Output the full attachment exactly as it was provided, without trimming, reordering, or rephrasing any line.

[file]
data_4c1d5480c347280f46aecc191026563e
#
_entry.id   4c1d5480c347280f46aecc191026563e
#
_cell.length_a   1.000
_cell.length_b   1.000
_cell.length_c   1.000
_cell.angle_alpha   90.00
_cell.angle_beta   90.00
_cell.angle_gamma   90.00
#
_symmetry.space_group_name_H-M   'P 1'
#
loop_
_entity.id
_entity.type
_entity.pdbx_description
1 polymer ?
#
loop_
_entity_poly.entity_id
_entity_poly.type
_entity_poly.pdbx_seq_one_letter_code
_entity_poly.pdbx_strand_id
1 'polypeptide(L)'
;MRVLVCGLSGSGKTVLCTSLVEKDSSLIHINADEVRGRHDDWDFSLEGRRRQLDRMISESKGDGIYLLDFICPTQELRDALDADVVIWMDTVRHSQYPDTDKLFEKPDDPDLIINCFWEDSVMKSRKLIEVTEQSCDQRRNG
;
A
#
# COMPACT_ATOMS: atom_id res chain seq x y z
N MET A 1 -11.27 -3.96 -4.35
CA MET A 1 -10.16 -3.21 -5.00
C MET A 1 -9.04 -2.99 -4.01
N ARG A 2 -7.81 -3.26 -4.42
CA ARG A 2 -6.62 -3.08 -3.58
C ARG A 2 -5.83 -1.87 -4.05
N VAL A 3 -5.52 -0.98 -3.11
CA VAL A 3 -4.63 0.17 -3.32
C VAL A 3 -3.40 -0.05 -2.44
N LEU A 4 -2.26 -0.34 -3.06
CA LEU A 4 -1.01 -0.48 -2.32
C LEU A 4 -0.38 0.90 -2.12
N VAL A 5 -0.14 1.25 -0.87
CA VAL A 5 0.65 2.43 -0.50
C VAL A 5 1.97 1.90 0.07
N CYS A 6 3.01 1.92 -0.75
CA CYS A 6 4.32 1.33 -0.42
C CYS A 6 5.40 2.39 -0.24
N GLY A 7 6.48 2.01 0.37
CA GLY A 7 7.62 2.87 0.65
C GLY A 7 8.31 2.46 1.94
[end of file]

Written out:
data_4c1d5480c347280f46aecc191026563e
#
_entry.id   4c1d5480c347280f46aecc191026563e
#
_cell.length_a   1.000
_cell.length_b   1.000
_cell.length_c   1.000
_cell.angle_alpha   90.00
_cell.angle_beta   90.00
_cell.angle_gamma   90.00
#
_symmetry.space_group_name_H-M   'P 1'
#
loop_
_entity.id
_entity.type
_entity.pdbx_description
1 polymer ?
#
loop_
_entity_poly.entity_id
_entity_poly.type
_entity_poly.pdbx_seq_one_letter_code
_entity_poly.pdbx_strand_id
1 'polypeptide(L)'
;MRVLVCGLSGSGKTVLCTSLVEKDSSLIHINADEVRGRHDDWDFSLEGRRRQLDRMISESKGDGIYLLDFICPTQELRDALDADVVIWMDTVRHSQYPDTDKLFEKPDDPDLIINCFWEDSVMKSRKLIEVTEQSCDQRRNG
;
A
#
# COMPACT_ATOMS: atom_id res chain seq x y z
N MET A 1 -11.27 -3.96 -4.35
CA MET A 1 -10.16 -3.21 -5.00
C MET A 1 -9.04 -2.99 -4.01
N ARG A 2 -7.81 -3.26 -4.42
CA ARG A 2 -6.62 -3.08 -3.58
C ARG A 2 -5.83 -1.87 -4.05
N VAL A 3 -5.52 -0.98 -3.11
CA VAL A 3 -4.63 0.17 -3.32
C VAL A 3 -3.40 -0.05 -2.44
N LEU A 4 -2.26 -0.34 -3.06
CA LEU A 4 -1.01 -0.48 -2.32
C LEU A 4 -0.38 0.90 -2.12
N VAL A 5 -0.14 1.25 -0.87
CA VAL A 5 0.65 2.43 -0.50
C VAL A 5 1.97 1.90 0.07
N CYS A 6 3.01 1.92 -0.75
CA CYS A 6 4.32 1.33 -0.42
C CYS A 6 5.40 2.39 -0.24
N GLY A 7 6.48 2.01 0.37
CA GLY A 7 7.62 2.87 0.65
C GLY A 7 8.31 2.46 1.94